The corner of Main Street and Berry Road in Norman looks different.
It’s still one of the busiest intersections in town. Norman High School still bustles across the street. The impatient river of traffic still flows by ceaselessly, and the strip mall parking lot still stays full all day.
The difference is the wall on the south side of Main Street.
What used to be a Homeland has now been converted into a new Habitat for Humanity (HFH) Administrative Center and ReStore, a resupply and centralized goods warehouse. The enormous blank wall that used to greet students, shoppers and motorists with all the warmth and charm of a penitentiary is now adorned with one of the largest communal art projects Norman has seen in years. It transformed the entire corner. People are noticing.
“The City of Norman and the community here really facilitated this mural,” said Skip Hill, an artist and relatively new Norman resident who was commissioned by HFH to paint the oversized piece. “It really took the idea of public art to the next level, and our focus from day one was to make this a hands-on, community project.”
Hill achieved the community aspect of the project thanks to an idea from Liz Barfield, the new HFH marketing specialist.
In an effort to fund the mural — which Hill calls Reuse, Renew, Resore — and cultivate a community investment in the new center, an enormous grid was laid out, and Hill essentially created a “coloring book” over the grid.
“A basic outline of the design with no colors filled in,” he said. “I just kind of drew it in and then stepped back.”
Then, with the painting ready to be filled in, the grid squares were sold to local businesses and civic organizations. Representatives from those groups then showed up and, under Hill’s supervision, began filling in the enormous canvas. The 44-foot by 20-foot mural took three months to complete, and Hill said it was a true public experience from start to finish.
“The community was really key; I was more of a facilitator,” said Hill, who made appointments throughout the three months to supervise laymen (and laychildren) who decided to come paint.
“The youngest painter was 3 years old, and the oldest was in his 70s,” Hill said. “We had the mayor of Norman come paint, presidents of banks, little kids, teachers — a real cross section of this community.”
The buzz and hum of a public art project of this magnitude also drew constant attention from Norman residents just walking by.
People mostly stopped to say “Thank you for doing this” and told Hill multiple times that it made a huge difference on the mood and feel of the intersection. Residents brought the artist drinks and checked to see if he needed anything.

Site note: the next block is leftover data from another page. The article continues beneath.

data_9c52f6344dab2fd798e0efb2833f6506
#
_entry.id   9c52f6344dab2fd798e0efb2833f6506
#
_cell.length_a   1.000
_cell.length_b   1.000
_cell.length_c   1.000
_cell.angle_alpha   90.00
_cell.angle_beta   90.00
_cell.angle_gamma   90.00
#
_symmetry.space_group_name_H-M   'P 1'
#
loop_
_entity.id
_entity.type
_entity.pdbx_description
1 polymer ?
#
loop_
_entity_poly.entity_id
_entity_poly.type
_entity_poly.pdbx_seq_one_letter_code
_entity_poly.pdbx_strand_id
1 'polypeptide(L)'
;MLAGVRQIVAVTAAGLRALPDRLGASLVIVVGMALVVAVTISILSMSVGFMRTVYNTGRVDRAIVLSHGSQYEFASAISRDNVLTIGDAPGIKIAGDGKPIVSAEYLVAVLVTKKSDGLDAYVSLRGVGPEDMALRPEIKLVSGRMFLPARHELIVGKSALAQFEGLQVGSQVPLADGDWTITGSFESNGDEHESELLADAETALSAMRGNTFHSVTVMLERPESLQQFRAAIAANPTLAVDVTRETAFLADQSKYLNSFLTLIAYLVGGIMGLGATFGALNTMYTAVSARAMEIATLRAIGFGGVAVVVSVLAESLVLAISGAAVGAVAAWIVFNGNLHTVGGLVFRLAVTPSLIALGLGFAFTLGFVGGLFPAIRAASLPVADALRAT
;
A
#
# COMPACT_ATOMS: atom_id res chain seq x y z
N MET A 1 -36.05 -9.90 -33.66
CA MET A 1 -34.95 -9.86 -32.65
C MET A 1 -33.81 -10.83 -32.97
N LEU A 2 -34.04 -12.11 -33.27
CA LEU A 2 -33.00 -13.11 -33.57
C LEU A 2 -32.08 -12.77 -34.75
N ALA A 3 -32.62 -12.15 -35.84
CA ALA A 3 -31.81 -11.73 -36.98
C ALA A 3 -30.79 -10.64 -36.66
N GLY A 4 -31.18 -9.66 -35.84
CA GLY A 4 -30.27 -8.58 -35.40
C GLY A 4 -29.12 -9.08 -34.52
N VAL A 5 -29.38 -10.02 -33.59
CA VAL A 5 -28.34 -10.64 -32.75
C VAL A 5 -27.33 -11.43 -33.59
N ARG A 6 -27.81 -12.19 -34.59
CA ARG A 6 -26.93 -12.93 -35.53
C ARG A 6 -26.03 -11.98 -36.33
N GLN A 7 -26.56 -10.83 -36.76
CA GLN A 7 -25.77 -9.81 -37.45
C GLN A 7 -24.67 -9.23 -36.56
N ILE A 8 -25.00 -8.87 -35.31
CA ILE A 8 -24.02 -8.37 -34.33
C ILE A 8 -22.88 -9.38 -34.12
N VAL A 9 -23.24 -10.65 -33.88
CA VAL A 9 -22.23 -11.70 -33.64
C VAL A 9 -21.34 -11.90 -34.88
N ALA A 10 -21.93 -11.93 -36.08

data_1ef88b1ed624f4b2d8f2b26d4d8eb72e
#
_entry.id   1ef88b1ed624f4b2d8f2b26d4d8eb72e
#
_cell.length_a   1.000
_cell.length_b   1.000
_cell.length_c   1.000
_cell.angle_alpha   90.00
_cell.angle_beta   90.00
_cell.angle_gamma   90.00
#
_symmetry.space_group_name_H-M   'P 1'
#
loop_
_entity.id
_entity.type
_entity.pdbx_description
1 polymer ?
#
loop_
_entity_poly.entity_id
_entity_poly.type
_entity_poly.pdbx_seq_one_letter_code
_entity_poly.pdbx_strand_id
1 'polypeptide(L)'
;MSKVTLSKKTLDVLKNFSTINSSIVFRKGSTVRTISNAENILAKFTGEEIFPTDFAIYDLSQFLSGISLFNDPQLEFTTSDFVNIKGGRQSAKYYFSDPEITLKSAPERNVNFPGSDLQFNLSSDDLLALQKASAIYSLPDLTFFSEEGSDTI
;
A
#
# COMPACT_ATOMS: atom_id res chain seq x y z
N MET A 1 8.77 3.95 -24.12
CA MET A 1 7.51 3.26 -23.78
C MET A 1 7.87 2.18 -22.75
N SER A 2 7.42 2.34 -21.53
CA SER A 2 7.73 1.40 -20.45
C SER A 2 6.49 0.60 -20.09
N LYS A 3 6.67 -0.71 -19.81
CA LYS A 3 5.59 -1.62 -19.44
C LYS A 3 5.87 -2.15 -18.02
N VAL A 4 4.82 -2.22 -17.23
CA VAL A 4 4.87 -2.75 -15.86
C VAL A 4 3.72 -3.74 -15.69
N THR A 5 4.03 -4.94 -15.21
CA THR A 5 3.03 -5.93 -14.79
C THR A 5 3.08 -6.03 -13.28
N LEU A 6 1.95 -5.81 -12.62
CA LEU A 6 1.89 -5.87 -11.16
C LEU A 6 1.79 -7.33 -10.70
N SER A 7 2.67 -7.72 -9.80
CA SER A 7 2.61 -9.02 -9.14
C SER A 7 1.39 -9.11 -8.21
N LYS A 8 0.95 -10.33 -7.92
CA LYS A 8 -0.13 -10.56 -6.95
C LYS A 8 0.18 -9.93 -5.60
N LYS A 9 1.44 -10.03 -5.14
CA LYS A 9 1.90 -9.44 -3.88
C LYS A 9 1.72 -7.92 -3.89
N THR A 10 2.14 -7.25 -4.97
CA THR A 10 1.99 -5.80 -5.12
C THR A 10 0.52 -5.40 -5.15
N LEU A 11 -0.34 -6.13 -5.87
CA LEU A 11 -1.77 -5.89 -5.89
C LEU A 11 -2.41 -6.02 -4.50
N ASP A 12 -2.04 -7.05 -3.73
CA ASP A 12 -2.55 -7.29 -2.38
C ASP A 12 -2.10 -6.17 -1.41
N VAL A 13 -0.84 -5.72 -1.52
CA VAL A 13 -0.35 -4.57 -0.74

“Everyone seemed really excited and supportive of what we were doing,” Hill said.
Hill is no stranger to murals, public projects or garnering support. A prolific artist in the Oklahoma City scene for years, Hill moved to Norman three years ago to discover what he calls a kind of untapped market for artistic initiatives.
“I can see and feel what’s going on in the city, but this scene is really catching on too,” Hill said. “The energy of having a university here obviously helps. I feel like this town is really about to take off artistically.”
Hill hopes his new piece might serve as a catalyst for that. He admits the work is a bit of a departure for him, but the eyes of the two main characters in the mural are vintage Hill.
His vibrant and exotically stylized work has been recognizable around OKC for years, and if one looks closely, one can see his fingerprints on the Norman work. However, guidelines for content and the “coloring book” aspect of the project took him in a new direction.
“It was definitely a departure for me, but it needed to be,” Hill said. “The main goal was obviously to let people know what the store was about, what kinds of things they could find in the store, and those are featured on the mural. That’s why there’s a washing machine and a stove on there.”
As for the two centralized figures, the ones staring at each other with the distinctive eyes, Hill said the color choices were deliberate and pointed.
“Black and white doesn’t cut it anymore when we talk about the diversity of people we live and work with,” Hill said. “So I decided to make the people blue and oompa-loompa orange. It’s an abstract idea, but I thought it was important.”
Hill, who grew up wanting to be a cartoonist, has made much of his living in years past by working in public schools and supervising youth and community projects. However, he said the Norman piece was not only the biggest project he has done, but the most collaborative as well.
“I haven’t done a mural in years, not since the ’90s. It was for the Mid-Del school district, and I still like the idea that components of that mural are still there 20 years later,” Hill said. “It’s a very gratifying feeling. And now, all the people who helped paint this one will know what that feels like. All of those people have stock in this art now.”